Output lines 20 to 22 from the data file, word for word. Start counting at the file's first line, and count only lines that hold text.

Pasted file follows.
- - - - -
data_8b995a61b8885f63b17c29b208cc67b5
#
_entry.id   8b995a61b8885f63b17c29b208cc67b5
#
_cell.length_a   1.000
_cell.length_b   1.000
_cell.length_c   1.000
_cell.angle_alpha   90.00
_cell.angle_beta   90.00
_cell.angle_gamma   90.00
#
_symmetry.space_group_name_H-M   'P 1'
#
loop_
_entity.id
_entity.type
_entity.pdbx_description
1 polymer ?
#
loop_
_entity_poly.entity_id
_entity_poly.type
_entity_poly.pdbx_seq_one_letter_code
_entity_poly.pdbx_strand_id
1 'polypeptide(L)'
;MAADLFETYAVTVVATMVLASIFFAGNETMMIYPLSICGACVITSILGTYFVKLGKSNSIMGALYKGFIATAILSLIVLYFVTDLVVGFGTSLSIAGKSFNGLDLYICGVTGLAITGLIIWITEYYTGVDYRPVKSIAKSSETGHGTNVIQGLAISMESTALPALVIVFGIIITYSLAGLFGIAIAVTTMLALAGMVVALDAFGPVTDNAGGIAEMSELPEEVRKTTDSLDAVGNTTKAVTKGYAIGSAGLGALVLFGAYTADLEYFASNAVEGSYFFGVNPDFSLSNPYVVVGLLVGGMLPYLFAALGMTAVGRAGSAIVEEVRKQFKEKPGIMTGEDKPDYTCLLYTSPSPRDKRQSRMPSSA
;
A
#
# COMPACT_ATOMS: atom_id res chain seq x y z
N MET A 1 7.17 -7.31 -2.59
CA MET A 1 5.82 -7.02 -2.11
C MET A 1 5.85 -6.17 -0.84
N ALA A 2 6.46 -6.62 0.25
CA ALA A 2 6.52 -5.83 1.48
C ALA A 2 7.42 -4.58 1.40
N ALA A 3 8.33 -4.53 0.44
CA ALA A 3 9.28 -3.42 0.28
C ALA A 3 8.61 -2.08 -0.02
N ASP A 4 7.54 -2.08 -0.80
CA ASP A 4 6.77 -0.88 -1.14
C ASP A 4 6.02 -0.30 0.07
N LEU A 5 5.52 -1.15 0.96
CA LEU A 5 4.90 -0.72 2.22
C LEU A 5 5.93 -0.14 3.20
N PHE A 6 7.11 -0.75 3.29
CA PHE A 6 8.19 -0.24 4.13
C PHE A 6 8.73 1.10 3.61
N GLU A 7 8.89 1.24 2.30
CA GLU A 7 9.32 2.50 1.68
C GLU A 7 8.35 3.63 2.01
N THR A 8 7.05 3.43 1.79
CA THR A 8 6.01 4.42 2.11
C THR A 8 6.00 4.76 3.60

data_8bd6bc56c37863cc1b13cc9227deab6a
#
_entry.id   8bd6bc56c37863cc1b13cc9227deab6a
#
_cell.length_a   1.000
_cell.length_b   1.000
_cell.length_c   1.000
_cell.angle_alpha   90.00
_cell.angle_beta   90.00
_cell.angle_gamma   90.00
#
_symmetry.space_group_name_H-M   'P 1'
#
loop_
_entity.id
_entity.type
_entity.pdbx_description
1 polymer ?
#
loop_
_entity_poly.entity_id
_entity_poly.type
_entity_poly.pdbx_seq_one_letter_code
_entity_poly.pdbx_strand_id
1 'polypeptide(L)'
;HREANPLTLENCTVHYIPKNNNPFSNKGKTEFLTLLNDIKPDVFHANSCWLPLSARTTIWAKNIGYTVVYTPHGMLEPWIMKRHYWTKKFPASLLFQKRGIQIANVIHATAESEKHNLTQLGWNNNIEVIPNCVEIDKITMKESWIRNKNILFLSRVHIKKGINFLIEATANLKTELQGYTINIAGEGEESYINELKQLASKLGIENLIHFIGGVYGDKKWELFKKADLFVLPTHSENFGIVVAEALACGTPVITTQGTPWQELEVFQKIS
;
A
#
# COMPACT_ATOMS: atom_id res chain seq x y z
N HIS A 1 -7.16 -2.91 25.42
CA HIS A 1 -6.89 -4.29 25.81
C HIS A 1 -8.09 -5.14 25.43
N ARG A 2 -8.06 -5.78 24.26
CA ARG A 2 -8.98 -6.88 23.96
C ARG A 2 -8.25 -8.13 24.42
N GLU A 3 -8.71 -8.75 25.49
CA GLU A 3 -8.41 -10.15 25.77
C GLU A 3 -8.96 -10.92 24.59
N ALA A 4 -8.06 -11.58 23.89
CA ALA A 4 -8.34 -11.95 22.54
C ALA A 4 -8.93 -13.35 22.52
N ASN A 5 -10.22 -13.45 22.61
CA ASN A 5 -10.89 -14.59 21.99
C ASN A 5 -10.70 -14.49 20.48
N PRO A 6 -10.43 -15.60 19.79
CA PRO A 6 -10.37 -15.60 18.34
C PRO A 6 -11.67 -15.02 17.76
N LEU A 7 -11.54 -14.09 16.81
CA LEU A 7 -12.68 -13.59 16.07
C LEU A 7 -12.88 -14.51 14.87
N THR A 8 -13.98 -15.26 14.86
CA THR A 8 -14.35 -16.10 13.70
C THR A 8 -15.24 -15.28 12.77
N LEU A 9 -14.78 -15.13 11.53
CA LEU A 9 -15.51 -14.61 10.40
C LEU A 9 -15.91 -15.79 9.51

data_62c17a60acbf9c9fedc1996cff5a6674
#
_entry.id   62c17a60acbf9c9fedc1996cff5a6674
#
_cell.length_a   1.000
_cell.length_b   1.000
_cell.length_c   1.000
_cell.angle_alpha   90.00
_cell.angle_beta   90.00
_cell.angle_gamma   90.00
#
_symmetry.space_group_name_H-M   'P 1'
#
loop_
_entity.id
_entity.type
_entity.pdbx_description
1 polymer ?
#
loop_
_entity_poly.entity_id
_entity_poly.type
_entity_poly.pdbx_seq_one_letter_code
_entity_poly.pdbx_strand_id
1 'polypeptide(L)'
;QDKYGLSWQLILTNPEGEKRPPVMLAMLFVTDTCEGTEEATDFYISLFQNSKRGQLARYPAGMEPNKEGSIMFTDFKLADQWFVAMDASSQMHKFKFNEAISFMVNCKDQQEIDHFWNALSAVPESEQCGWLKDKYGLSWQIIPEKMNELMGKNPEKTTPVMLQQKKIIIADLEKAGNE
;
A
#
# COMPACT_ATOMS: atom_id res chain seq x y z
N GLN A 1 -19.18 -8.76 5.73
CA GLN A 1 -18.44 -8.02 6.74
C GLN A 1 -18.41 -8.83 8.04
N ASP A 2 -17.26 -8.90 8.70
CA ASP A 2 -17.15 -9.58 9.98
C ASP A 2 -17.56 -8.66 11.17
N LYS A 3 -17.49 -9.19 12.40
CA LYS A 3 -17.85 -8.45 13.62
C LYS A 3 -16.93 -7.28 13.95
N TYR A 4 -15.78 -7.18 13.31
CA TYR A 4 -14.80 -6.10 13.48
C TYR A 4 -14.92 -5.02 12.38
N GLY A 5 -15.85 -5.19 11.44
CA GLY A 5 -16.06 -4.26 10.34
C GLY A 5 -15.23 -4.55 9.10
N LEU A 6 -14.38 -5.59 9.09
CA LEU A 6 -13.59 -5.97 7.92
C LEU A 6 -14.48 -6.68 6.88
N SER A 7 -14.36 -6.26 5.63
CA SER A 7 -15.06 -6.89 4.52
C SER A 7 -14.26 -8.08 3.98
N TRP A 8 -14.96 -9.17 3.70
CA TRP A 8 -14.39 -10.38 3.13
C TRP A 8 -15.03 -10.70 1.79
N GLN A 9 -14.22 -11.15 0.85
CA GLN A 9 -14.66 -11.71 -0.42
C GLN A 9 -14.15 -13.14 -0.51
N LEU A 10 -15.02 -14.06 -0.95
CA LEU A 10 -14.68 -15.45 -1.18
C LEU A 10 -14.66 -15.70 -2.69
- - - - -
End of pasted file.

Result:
loop_
_entity_poly.entity_id
_entity_poly.type